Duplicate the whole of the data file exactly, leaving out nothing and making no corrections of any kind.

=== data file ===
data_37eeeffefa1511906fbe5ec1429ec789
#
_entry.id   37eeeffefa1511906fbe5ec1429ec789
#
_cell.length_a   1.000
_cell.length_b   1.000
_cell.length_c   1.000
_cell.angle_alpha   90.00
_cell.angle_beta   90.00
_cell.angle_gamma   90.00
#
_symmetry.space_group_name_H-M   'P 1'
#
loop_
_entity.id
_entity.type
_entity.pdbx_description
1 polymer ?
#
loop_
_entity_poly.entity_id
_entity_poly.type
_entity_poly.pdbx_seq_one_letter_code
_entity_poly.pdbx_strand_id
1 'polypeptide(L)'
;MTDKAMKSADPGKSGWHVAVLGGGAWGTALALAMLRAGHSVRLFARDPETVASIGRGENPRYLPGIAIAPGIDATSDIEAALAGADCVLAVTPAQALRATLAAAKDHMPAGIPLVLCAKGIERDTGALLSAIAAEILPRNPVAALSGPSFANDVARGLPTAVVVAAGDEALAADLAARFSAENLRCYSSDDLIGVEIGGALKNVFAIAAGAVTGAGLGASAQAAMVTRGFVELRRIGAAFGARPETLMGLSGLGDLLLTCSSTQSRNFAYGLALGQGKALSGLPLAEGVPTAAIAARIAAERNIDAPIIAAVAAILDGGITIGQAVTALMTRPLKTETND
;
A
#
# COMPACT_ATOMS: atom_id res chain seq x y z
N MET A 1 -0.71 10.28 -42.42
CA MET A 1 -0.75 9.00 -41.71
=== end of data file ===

data_37eeeffefa1511906fbe5ec1429ec789
#
_entry.id   37eeeffefa1511906fbe5ec1429ec789
#
_cell.length_a   1.000
_cell.length_b   1.000
_cell.length_c   1.000
_cell.angle_alpha   90.00
_cell.angle_beta   90.00
_cell.angle_gamma   90.00
#
_symmetry.space_group_name_H-M   'P 1'
#
loop_
_entity.id
_entity.type
_entity.pdbx_description
1 polymer ?
#
loop_
_entity_poly.entity_id
_entity_poly.type
_entity_poly.pdbx_seq_one_letter_code
_entity_poly.pdbx_strand_id
1 'polypeptide(L)'
;MTDKAMKSADPGKSGWHVAVLGGGAWGTALALAMLRAGHSVRLFARDPETVASIGRGENPRYLPGIAIAPGIDATSDIEAALAGADCVLAVTPAQALRATLAAAKDHMPAGIPLVLCAKGIERDTGALLSAIAAEILPRNPVAALSGPSFANDVARGLPTAVVVAAGDEALAADLAARFSAENLRCYSSDDLIGVEIGGALKNVFAIAAGAVTGAGLGASAQAAMVTRGFVELRRIGAAFGARPETLMGLSGLGDLLLTCSSTQSRNFAYGLALGQGKALSGLPLAEGVPTAAIAARIAAERNIDAPIIAAVAAILDGGITIGQAVTALMTRPLKTETND
;
A
#
# COMPACT_ATOMS: atom_id res chain seq x y z
N MET A 1 -0.71 10.28 -42.42
CA MET A 1 -0.75 9.00 -41.71